More About The Bright Continent

The Bright Continent
Ted Talent Search

Olopade’s talk summarizes the first chapter of The Bright Continent.

BuzzFeed: 11 Myths Busted By “The Bright Continent”
The Bright Continent: Breaking Rules and Making Change in Modern Africa

A review for Foreign Affairs by Nicolas van de Walle.

Book review: The Bright Continent written by Godwin Ekoriko

 But in her enthusiasm for the alternative, she often lets the state off the hook altogether seeing, for example, the explosion in private schools as a positive development.


What to Think About While Reading The Bright Continent

Discussion Questions, The Bright Continent


1. In an age where data collection and analysis are increasingly relied on, how can these informal entrepreneurial systems be measured? Do they need to be?

2. Why aren’t these stories told more often? How can we get access to them?

3. Though this book is about Africa, “kanju” is a common occurrence worldwide. What examples of hustling for survival are common where you live?

4. How do the informal networks Olopade describes complement the focus on government or aid intervention in books like Dead Aid and The End of Poverty?

Add your thoughts and questions below!

The Bright Continent

Books, The Bright Continent

the bright continent

The Bright Continent challenges the typical helpless depiction of Africans seen in the mainstream media and poverty campaigns. There is growing conversation about the need for a new approach to communications in international development and this illuminating account of day-to-day narratives is a great place to start.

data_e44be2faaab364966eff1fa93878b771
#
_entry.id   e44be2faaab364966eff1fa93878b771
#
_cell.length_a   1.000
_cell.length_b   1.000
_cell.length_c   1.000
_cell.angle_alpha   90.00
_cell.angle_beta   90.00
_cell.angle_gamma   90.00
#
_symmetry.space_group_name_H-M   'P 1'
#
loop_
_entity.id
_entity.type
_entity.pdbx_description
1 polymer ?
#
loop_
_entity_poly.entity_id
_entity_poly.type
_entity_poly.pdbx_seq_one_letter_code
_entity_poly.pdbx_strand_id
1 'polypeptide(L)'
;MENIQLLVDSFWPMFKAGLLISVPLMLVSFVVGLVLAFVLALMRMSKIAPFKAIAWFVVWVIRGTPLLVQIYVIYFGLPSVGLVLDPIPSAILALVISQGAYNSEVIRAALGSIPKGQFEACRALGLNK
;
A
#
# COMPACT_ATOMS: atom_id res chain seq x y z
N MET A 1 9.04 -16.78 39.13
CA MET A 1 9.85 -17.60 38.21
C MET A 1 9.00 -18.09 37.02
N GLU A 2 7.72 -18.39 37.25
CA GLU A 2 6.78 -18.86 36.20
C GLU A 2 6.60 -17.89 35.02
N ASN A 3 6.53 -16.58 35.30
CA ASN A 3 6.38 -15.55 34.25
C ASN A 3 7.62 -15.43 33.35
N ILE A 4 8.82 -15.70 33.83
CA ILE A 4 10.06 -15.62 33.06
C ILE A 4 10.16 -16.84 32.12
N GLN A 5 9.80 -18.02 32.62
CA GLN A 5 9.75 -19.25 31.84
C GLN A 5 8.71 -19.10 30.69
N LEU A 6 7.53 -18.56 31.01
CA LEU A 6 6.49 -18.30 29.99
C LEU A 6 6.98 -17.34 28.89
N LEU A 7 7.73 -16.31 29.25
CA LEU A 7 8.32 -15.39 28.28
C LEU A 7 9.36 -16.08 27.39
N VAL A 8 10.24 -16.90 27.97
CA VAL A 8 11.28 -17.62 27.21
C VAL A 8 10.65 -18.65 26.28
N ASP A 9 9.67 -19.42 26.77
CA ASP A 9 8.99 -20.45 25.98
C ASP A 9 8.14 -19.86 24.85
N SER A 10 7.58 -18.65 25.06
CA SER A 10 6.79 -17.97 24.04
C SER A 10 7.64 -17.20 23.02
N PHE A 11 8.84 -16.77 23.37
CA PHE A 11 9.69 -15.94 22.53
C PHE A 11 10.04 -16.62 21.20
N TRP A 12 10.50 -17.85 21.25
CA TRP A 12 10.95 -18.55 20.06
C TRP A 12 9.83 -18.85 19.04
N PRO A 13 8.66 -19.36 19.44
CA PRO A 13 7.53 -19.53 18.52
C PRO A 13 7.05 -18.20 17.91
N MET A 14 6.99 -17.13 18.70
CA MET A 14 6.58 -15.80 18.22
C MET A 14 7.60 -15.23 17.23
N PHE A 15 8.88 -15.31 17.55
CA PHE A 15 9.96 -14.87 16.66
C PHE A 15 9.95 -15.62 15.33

Olopade visited 18 countries to document the ways Africans are taking control of their development through entrepreneurial and innovative means by making use of the resources around them. It is an account of the power of grassroots initiatives outside the sphere of Western aid and international intervention, which many other books focus on. In particular she highlights technology, commercialism, nature (natural resources), and youth.

When you’re thinking of Africa in the context of the wars you’ve seen, the poverty you assume, or the government you’ve given up on, you’re likewise missing the point. In the age of breakthrough technologies and instant access to information, blindness is no excuse. The stories in this book provide a new compass – not just for the continent, but for every sector of the global economy.

-Dayo Olopade, The Bright Continent